To help illustrate the concept, Hopkins does a little contrasting and comparing below. Note: Just because an activity doesn’t add resilience, doesn’t mean it should never happen; what Hopkins is suggesting is that we think beyond the norm, think beyond even sustainability, and add resilience to the planning equation.

Resilience chart  

So have you got resilience? What are your ideas for making your home and community more resilient and less vulnerable to abrupt change in an increasingly complex and volatile world?

Infinity and Beyond

Posted by Sustainable OKC | Posted in Community, Current Affairs, Energy, Public Works, Shauna Lawyer Struby, State Government, Transition Town | Posted on 27-02-2009

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by Shauna Lawyer Struby

I love Buzz Lightyear. His optimism in the face of reality (believing he can fly on pop-up wings), makes this diminutive Toy Story hero full of geeky bravura and sincerity incredibly endearing. But it is his mouse-sized roar of, “To infinity and beyond!” that makes him my way cool, sustainable hero.

You’ve probably noticed energy discussions are as ubiquitous as chewing gum these days. The growing awareness we’ve got to do something has folks from cowpokes to CEOs grappling with their “holy electricity switch” moment, that dark point in time they realize cheap, easy energy days are floating away like so many plastic Wal-Mart bags in a sweeping prairie wind.

But start talking about designing sustainable energy systems and things get considerably dicier. While just about everyone supports being energy independent, the notion that the equivalent of Star Trek’s dilithium crystals will be found to satisfy our energy addiction is so deeply embedded in our psyche that some of our elected leaders tend to grasp at any energy solution like desperate junkies in need of a fix.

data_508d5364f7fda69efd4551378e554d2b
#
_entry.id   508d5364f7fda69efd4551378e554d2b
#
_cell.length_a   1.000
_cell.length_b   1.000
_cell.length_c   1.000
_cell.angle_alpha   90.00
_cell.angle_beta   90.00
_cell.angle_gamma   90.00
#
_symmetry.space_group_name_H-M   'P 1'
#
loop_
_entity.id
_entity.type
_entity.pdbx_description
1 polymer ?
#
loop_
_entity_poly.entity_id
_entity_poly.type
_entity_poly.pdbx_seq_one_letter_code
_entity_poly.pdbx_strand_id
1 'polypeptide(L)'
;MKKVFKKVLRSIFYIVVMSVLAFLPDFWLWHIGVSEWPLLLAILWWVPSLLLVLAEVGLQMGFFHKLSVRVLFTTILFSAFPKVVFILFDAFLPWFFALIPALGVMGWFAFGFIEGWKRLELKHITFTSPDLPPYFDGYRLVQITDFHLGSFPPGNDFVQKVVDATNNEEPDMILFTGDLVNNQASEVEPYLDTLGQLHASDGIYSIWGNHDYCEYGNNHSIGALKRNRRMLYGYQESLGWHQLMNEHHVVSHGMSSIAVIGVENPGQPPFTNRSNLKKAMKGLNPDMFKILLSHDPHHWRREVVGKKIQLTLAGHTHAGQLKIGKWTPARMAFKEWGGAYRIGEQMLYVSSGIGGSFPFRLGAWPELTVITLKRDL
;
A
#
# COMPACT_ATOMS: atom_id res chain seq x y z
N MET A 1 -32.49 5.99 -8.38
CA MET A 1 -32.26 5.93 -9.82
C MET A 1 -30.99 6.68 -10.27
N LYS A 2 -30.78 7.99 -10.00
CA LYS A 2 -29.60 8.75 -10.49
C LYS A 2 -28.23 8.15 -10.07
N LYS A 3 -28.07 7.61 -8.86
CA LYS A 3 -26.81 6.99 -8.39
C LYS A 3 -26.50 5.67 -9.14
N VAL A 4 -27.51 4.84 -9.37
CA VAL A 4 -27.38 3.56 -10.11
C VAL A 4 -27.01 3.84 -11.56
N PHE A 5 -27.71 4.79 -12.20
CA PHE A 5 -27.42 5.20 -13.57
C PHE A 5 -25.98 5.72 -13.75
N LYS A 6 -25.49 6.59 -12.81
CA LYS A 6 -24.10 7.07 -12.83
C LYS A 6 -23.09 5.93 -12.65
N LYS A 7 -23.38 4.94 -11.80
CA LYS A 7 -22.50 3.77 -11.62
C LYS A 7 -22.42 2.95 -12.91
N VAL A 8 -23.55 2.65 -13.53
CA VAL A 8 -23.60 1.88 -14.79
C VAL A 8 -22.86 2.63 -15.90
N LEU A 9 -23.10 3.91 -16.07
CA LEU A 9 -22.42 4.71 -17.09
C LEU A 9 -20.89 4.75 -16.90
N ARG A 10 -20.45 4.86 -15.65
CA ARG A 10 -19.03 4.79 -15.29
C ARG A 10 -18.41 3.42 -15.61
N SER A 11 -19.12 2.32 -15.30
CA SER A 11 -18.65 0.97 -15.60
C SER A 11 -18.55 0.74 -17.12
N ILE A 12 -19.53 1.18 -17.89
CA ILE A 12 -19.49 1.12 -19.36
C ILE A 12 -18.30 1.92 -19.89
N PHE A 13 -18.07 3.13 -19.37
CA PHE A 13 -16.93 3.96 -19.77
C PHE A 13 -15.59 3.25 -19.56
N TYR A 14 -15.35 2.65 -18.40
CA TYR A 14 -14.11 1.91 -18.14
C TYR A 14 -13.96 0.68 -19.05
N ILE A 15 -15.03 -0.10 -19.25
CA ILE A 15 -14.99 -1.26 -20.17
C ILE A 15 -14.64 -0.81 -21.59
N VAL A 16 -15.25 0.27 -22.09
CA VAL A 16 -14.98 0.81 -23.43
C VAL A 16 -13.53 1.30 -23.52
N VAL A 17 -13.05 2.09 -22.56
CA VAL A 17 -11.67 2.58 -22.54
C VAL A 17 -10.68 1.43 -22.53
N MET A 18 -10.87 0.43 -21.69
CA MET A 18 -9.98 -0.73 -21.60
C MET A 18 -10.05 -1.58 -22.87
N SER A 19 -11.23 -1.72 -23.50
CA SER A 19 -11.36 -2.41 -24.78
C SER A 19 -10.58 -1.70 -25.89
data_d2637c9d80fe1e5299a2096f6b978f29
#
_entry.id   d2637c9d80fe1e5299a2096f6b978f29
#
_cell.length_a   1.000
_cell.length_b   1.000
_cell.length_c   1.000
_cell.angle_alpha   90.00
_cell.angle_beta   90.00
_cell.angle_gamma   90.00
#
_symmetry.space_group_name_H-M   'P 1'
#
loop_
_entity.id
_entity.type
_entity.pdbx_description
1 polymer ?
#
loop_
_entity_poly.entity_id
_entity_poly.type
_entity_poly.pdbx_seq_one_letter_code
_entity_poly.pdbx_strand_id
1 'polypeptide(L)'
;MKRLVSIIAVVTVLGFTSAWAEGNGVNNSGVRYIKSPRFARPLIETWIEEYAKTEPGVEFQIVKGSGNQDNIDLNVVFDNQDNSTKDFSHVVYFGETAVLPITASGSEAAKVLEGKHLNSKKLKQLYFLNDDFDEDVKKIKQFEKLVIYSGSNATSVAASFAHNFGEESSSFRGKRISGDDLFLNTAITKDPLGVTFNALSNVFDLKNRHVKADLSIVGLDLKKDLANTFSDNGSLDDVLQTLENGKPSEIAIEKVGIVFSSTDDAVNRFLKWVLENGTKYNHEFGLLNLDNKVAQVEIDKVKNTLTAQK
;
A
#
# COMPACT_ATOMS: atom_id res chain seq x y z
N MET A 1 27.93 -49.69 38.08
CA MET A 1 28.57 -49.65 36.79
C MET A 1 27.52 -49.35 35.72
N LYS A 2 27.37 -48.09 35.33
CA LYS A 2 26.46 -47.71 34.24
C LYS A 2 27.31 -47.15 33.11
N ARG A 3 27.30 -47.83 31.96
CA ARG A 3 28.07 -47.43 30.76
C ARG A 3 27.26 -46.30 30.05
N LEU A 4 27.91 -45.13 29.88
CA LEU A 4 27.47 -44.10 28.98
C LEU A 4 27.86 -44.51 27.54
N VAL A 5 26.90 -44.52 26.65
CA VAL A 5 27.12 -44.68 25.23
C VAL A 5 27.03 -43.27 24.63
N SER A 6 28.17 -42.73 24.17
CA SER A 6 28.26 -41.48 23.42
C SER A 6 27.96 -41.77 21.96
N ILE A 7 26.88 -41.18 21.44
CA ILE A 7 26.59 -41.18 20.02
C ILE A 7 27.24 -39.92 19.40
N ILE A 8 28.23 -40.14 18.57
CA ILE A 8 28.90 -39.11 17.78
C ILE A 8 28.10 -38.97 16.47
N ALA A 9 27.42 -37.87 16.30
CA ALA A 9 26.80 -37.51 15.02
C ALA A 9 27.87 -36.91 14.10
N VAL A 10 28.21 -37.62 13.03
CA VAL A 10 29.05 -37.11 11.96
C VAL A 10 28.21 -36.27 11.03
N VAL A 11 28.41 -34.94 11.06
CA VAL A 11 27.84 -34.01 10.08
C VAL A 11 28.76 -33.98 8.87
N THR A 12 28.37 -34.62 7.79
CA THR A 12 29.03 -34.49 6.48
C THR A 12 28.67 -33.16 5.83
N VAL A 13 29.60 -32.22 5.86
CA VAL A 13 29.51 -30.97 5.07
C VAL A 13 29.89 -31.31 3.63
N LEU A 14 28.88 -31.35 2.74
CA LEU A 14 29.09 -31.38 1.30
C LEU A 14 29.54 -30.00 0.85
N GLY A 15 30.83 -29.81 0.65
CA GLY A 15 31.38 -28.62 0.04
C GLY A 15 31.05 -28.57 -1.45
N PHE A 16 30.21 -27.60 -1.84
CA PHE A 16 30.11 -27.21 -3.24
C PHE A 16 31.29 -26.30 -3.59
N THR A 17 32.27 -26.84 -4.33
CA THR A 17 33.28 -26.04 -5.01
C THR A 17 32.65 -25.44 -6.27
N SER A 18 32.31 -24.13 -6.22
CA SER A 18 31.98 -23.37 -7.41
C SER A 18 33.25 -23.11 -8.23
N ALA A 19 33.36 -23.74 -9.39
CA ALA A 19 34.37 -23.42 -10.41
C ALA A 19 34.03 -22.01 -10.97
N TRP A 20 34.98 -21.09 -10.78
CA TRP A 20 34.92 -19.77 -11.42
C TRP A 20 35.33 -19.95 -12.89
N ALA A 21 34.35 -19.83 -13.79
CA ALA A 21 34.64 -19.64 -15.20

The recent deceptive blathering about nuclear power in Oklahoma’s House of Representatives is a perfect case in point. Two bills were approved by the House Energy and Utility Regulation Committee Feb. 17 after nuclear energy advocates manipulated the fear factor that other energy sources alone such as solar, wind and geothermal, will not be enough to meet future power needs.

While there are many reasons nuclear energy is not a sustainable option (and reasons why other truly clean renewable energies like wind and solar are), one of the most under discussed reasons for axing nuclear energy out of any future energy mix is this — nuclear energy production is totally dependent on yet another finite resource — uranium. Dr. David Fleming, author of “The Lean Guide to Nuclear Energy” estimates if the entire world’s electricity were generated by nuclear power, we’d have around three years of uranium left and writes:

“Shortages of uranium — and the lack of realistic alternatives — leading to interruptions in supply, can be expected to start in the middle years of the decade 2010-2019, and to deepen thereafter.”

Clearly nuclear energy is not a Buzz Lightyear, “infinity and beyond” option. And even more obviously, we need to dig deep into proposed energy solutions and thoroughly evaluate them with a stringent list of sustainable criteria.